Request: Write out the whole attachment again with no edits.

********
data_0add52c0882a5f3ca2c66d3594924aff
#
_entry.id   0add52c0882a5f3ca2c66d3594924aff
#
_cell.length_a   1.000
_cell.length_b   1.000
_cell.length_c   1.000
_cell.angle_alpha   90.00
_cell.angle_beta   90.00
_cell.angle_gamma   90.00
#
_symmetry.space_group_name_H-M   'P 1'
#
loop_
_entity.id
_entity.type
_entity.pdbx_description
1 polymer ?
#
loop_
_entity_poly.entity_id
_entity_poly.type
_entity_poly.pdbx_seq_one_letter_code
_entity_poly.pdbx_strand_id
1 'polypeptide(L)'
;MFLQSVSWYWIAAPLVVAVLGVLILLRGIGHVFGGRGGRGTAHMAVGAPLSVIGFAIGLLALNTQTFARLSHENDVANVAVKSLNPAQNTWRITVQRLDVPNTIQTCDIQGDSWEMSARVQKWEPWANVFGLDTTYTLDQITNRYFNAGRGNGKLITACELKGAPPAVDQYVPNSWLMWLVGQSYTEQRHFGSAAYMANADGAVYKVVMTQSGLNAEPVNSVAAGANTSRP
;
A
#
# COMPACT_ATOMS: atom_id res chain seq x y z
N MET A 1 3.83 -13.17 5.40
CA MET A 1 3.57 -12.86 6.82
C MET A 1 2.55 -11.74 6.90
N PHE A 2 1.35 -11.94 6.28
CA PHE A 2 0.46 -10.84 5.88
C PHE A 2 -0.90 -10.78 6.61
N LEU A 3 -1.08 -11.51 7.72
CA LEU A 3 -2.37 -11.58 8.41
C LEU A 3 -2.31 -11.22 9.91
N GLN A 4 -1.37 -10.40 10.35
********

data_0add52c0882a5f3ca2c66d3594924aff
#
_entry.id   0add52c0882a5f3ca2c66d3594924aff
#
_cell.length_a   1.000
_cell.length_b   1.000
_cell.length_c   1.000
_cell.angle_alpha   90.00
_cell.angle_beta   90.00
_cell.angle_gamma   90.00
#
_symmetry.space_group_name_H-M   'P 1'
#
loop_
_entity.id
_entity.type
_entity.pdbx_description
1 polymer ?
#
loop_
_entity_poly.entity_id
_entity_poly.type
_entity_poly.pdbx_seq_one_letter_code
_entity_poly.pdbx_strand_id
1 'polypeptide(L)'
;MFLQSVSWYWIAAPLVVAVLGVLILLRGIGHVFGGRGGRGTAHMAVGAPLSVIGFAIGLLALNTQTFARLSHENDVANVAVKSLNPAQNTWRITVQRLDVPNTIQTCDIQGDSWEMSARVQKWEPWANVFGLDTTYTLDQITNRYFNAGRGNGKLITACELKGAPPAVDQYVPNSWLMWLVGQSYTEQRHFGSAAYMANADGAVYKVVMTQSGLNAEPVNSVAAGANTSRP
;
A
#
# COMPACT_ATOMS: atom_id res chain seq x y z
N MET A 1 3.83 -13.17 5.40
CA MET A 1 3.57 -12.86 6.82
C MET A 1 2.55 -11.74 6.90
N PHE A 2 1.35 -11.94 6.28
CA PHE A 2 0.46 -10.84 5.88
C PHE A 2 -0.90 -10.78 6.61
N LEU A 3 -1.08 -11.51 7.72
CA LEU A 3 -2.37 -11.58 8.41
C LEU A 3 -2.31 -11.22 9.91
N GLN A 4 -1.37 -10.40 10.35